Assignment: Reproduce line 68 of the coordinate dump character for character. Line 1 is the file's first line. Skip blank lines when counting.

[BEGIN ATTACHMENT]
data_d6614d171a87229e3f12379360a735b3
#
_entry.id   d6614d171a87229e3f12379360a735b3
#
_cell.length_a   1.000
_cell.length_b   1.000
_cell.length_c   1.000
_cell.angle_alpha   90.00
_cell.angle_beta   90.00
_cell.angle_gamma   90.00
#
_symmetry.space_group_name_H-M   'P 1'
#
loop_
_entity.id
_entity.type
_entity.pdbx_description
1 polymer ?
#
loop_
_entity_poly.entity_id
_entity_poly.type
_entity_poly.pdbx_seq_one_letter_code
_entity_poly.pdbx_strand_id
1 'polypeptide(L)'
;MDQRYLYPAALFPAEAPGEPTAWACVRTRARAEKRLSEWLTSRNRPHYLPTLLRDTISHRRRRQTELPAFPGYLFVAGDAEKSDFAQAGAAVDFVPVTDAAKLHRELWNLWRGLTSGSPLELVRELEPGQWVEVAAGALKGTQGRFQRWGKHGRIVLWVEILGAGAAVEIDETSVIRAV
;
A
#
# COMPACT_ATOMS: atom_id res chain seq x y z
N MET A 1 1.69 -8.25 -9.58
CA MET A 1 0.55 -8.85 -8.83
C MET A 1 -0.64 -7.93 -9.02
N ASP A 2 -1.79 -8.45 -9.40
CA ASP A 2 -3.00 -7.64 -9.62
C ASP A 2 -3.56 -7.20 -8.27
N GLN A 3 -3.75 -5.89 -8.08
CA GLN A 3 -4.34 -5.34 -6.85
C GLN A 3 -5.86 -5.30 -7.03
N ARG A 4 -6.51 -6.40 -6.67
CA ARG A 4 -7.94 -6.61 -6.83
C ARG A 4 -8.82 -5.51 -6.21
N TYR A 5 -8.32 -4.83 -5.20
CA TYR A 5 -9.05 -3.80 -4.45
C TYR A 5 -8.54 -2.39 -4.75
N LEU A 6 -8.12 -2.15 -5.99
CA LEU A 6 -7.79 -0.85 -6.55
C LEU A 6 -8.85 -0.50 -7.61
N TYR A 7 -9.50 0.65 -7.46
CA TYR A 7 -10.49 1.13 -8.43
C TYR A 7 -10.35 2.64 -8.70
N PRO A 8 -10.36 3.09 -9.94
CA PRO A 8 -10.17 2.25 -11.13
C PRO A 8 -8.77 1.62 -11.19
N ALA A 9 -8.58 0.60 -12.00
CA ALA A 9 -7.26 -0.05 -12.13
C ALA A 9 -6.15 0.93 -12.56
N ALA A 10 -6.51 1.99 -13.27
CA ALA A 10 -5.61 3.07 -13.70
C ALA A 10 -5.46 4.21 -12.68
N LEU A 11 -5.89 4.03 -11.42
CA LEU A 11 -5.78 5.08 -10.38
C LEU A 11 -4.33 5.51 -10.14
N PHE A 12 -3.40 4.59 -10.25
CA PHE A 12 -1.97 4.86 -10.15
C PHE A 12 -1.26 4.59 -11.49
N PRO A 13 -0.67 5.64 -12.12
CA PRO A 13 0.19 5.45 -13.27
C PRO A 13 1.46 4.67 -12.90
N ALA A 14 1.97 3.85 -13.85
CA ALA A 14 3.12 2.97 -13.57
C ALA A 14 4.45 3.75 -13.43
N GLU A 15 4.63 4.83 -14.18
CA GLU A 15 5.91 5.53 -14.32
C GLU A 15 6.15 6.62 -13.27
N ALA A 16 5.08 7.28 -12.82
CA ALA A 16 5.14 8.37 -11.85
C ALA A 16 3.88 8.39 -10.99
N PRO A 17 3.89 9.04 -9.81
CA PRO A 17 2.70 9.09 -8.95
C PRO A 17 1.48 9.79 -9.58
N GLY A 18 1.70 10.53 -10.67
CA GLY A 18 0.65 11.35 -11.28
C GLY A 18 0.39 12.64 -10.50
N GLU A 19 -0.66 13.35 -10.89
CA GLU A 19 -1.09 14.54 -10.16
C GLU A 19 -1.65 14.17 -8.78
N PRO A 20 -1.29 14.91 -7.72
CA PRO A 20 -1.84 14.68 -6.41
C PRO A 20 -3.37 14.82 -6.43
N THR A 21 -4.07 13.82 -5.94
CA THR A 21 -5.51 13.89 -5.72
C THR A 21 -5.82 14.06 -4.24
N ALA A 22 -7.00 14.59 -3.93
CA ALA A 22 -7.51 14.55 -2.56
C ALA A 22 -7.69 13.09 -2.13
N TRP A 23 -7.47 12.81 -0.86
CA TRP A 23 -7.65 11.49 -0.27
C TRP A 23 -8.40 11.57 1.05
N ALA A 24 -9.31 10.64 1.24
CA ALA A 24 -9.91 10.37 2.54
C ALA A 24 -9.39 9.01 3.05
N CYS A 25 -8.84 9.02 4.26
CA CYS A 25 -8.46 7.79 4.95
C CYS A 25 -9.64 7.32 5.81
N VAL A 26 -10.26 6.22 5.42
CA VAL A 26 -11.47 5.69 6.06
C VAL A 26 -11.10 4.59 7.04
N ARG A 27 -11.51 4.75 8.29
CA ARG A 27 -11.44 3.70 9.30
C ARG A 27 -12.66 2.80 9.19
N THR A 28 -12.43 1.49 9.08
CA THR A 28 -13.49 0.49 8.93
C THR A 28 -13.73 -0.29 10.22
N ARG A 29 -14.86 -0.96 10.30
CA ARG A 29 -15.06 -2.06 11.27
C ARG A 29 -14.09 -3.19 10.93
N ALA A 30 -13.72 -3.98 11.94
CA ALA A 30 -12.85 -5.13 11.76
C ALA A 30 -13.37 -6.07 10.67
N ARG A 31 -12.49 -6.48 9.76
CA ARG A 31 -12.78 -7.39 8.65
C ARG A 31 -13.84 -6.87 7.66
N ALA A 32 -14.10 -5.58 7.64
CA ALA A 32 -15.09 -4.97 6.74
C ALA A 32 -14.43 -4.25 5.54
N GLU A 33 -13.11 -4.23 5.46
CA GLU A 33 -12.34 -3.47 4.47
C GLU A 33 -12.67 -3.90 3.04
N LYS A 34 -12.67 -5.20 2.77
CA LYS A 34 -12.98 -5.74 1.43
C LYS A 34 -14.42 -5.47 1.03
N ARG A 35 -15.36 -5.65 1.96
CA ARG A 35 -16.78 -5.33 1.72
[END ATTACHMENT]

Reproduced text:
CA PRO A 13 0.19 5.45 -13.27